• IE5 not yet fully compliant w/ XSLT and XPath standard
    • Can reduce the load on your servers
    • But performance on low-end clients can be BAD
  • Server-side
    • Performance could be a problem on busy servers, serving large, complex documents
    • More control & flexibility over the conversion (metamerge)
  • Offline Preconversion
    • Best performance
    • Not best for dynamic documents (metamerge)
converting xml to html xslt
Converting XML to HTML (XSLT)
  • Simple one-to-one conversions:<sect> becomes <span class="sect">
    • span.sect {display:block;margin-left:2em}
  • Attribute based conversions:<emph type="1"> becomes <span class="emph_1">
    • span.emph_1 {font-style:italic}
  • Generated text, such as punctuation:<ag><au>Tom</au><au>Tim</au><au>Bob</au></ag>becomesTom, Tim, Bob.
  • Rearranged children:<au><sn>Habing</sn><fn>Tom</fn></au>becomesTom Habing
converting xml to html cont
Converting XML to HTML (cont.)
  • Some elements are converted into HTML elements other than <span> or <div>
    • Figures are converted to <img src="…"> tags.
    • Internal links with ID and IDREF attributes are usually converted into HTML anchor tags.
    • Table elements are converted into corresponding HTML <table>, <tr>, or <td> tags.
  • ‘Real’ DTDs require some fairly complex processing.
    • So far XSLT seems to be able to handle nearly every case we have come across
    • However, some cases have required JScript extensions to XSLT
schemas vs dtds
Schemas vs. DTDs
  • Both are systems of representing a data model that defines the data’s elements and attributes, and the relationship among elements.
  • Schema addresses limitations of DTDs and the increasingly data-oriented role of XML.
  • Initial Arbortext, DataChannel, Inso, Microsoft, and Univ of Edinburgh proposal: XML-Data.
  • W3C XML Schema Working Group: two documents: XML structures and datatypes.
schema justification
Schema Justification
  • Description of document type’s structure should be in an XML document instead of written in special syntax (DTD).
  • Schema are in XML: easier to edit and process using standard XML DOM manipulation tools.
  • DTD notation doesn’t allow schema designers the power to impose strong data typing -- for example, the ability to say that a certain element type must always have a positive integer value, that it may not be empty, or that it must be one of a list of possible choices.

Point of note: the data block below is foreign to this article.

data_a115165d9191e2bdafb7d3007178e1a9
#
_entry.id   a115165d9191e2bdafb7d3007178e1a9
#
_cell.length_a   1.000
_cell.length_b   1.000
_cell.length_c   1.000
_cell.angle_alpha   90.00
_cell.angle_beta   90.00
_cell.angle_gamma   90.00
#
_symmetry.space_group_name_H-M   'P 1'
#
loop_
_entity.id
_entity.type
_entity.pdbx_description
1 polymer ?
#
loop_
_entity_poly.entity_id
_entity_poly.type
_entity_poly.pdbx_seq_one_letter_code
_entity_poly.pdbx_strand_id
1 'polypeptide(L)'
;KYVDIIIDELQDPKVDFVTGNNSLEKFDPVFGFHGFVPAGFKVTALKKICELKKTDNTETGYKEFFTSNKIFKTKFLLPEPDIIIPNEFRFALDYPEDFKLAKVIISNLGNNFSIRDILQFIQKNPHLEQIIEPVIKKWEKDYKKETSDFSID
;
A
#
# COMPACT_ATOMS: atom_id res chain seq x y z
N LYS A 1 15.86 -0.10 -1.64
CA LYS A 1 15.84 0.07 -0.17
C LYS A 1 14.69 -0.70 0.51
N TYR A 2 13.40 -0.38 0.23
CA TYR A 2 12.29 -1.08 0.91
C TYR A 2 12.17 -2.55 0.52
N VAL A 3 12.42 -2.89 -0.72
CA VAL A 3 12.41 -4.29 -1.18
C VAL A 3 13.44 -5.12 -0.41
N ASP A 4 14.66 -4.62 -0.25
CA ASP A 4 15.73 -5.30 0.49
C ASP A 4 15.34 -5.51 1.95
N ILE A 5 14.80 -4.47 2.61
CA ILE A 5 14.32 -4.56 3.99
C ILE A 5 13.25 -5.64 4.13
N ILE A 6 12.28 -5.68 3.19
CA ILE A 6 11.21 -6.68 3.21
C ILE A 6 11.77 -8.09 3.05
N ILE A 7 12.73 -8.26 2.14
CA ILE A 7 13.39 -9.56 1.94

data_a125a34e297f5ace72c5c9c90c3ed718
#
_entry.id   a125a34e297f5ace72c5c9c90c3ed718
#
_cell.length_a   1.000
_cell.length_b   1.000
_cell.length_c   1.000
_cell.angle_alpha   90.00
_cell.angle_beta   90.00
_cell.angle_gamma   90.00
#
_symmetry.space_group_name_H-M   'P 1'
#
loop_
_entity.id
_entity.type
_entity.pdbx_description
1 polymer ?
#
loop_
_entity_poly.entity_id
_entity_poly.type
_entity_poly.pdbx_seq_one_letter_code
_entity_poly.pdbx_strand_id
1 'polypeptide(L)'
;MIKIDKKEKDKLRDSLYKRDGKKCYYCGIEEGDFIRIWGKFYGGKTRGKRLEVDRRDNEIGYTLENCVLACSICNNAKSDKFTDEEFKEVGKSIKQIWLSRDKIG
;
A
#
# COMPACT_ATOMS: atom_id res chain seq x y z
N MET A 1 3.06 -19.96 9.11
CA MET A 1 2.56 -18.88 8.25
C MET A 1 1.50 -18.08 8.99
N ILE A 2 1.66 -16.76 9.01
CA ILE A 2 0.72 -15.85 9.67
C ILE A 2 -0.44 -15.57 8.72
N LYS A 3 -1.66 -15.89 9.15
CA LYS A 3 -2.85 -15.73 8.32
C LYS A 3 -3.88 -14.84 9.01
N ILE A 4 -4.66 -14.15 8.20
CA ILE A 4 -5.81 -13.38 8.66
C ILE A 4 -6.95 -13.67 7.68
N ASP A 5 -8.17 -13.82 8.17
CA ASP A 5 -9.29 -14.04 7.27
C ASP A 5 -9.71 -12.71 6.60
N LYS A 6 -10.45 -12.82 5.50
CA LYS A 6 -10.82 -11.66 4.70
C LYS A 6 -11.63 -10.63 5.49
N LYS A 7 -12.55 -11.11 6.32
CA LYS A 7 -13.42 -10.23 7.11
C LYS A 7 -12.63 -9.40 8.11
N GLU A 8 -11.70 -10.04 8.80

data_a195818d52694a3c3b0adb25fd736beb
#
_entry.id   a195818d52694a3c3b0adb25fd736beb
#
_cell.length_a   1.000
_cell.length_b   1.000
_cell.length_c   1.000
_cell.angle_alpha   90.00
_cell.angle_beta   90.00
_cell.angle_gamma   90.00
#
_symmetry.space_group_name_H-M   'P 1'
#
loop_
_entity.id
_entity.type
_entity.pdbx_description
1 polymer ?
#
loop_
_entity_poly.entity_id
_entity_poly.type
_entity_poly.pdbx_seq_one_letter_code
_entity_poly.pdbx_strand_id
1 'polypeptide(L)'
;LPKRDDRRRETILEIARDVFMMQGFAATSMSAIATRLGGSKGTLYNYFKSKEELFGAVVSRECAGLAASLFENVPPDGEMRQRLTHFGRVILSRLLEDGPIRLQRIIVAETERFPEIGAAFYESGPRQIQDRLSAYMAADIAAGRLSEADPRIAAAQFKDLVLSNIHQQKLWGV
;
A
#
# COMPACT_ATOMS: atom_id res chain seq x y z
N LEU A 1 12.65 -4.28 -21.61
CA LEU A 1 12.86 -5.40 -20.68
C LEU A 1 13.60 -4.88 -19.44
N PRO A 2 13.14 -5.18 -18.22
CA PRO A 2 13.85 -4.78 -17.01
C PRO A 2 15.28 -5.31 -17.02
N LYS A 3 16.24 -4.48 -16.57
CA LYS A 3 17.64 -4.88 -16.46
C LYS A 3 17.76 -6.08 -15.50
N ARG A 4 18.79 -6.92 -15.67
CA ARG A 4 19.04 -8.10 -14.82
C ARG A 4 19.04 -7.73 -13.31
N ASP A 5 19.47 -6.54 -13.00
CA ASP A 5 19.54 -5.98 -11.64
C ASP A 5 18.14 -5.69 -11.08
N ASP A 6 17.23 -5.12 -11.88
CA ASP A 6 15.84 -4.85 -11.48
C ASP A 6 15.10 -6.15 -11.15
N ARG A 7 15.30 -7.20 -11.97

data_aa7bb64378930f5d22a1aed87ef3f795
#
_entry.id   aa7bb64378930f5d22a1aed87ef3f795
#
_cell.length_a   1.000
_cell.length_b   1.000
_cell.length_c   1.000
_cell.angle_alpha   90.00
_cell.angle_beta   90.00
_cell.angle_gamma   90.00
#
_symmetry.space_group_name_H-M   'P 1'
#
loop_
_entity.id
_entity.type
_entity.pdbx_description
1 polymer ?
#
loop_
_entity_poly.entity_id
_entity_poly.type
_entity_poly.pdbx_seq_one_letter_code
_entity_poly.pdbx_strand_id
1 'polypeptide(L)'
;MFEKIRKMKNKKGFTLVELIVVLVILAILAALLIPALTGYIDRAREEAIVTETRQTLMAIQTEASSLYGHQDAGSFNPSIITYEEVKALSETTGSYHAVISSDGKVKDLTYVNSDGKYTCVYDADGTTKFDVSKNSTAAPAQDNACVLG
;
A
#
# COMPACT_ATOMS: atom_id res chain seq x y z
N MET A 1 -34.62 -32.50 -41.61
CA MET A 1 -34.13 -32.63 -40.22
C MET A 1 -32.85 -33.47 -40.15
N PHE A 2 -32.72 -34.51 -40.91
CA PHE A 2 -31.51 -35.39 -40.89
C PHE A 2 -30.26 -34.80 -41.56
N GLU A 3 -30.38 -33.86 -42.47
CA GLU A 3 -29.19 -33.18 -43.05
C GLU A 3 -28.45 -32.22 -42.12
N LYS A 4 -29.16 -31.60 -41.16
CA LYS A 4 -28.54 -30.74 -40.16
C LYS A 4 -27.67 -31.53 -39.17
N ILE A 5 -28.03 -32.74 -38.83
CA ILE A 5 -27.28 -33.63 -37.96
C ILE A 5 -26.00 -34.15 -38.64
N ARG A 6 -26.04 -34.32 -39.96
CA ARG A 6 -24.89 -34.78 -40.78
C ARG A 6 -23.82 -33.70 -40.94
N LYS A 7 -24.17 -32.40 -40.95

metadata and linking standards
Metadata and Linking Standards
  • Digital Object Identifier (DOI) and Persistent Object Identifiers.
  • OpenURL and Value-Added Service Components (SFX).
  • Open Archives Initiative (OAI), Dublin Core and Qualifiers.
  • Local Resolver Servers.
metadata in dli
Metadata in DLI
  • To normalize & augment presentation.
  • To normalize searching (e.g. Names).
  • To store dynamic links.
  • Types of links:
    • Articles referenced By item (Backward).
    • Articles that reference the item (Forward).
    • A & I Records for references and items.
    • Other relationships (TOC, Other items by Author, Collaborative Data).
    • Known item and presumptive linking.
dli metadata schema
DLI Metadata Schema
  • Maintained as XML files using RDF and Qualified Dublin Core syntax and semantics.
  • Example:

<dcq:issued> <!-- subproperty/refinement of DC Date --> <dcq:W3CDTF> <!-- DC Date encoding --> <rdf:value>1999-09</rdf:value> </dcq:W3CDTF> </dcq:issued>

  • Application of XML DOM for processing at DC or idli level.
new dli metadata schema
New DLI Metadata Schema




<dca:Person rdf:ID="AUTHOR-1">



<rdf:value>L'Ecuyer, Pierre</rdf:value>



<dca:agentaffiliation>Université de Montréal Département...</dca:agentaffiliation>

<dca:agentidentifier rdf:resource="" />






digital object identifier doi
Digital Object Identifier (DOI)
  • DOI is both a unique identifier of a piece of digital content AND a system to access that content digitally. Persistent object identifier.
  • ‘The ISBN for the 21st Century’ -- Norman Paskin.
  • DOI system has two main parts: (the identifier and a directory system) and a third logical component, a database.
  • Developed by AAP (Association of American Publishers), now managed by International DOI Foundation.
doi construction
DOI Construction
  • First real open standard for content identification.